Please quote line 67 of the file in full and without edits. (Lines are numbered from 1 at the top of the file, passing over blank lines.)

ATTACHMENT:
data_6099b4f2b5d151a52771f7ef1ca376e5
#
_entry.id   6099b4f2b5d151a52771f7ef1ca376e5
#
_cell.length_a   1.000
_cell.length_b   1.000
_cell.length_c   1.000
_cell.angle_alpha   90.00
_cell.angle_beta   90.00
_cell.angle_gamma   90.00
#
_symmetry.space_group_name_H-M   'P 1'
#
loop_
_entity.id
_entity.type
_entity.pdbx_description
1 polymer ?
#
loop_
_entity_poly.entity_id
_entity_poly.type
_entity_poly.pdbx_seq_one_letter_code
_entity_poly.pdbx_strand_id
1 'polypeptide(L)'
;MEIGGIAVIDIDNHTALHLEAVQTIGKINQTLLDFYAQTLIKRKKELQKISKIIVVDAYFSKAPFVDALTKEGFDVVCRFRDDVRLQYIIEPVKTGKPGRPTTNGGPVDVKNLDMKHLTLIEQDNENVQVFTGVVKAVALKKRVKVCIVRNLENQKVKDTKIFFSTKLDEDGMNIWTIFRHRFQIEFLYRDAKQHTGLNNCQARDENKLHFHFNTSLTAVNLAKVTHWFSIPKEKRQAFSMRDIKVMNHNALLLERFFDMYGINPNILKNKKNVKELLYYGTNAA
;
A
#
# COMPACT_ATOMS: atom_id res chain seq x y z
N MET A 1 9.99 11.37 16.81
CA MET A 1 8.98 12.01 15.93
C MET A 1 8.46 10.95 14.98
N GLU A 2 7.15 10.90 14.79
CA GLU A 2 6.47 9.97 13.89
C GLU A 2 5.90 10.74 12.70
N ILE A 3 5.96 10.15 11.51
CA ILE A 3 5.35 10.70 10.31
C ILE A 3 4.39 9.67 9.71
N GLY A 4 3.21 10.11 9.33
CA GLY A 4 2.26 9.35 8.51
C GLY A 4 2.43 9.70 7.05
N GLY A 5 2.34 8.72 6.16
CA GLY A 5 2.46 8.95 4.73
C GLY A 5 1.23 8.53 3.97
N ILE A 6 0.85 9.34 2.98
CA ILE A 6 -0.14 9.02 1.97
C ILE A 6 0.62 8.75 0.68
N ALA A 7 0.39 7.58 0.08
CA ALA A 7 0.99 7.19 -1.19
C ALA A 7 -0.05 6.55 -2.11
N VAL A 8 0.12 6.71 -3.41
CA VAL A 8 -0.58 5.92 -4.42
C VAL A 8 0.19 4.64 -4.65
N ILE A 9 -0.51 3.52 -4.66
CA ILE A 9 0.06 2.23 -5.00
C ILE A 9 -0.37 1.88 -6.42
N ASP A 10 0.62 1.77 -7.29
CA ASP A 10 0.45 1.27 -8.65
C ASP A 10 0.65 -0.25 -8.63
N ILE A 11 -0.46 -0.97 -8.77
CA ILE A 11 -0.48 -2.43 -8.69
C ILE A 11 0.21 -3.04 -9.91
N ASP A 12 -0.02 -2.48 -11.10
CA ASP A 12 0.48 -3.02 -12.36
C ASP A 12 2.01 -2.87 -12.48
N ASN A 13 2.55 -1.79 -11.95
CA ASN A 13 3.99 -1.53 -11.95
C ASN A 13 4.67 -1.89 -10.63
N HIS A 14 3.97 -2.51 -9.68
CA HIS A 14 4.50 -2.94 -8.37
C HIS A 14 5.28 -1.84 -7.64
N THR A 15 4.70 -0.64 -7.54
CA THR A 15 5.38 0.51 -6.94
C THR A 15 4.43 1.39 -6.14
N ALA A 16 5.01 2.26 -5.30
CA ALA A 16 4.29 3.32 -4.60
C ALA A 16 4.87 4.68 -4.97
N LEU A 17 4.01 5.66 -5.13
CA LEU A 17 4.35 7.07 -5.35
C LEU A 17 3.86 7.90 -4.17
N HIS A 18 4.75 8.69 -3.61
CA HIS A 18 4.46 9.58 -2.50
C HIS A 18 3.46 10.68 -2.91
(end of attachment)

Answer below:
N ASN A 13 2.55 -1.79 -11.95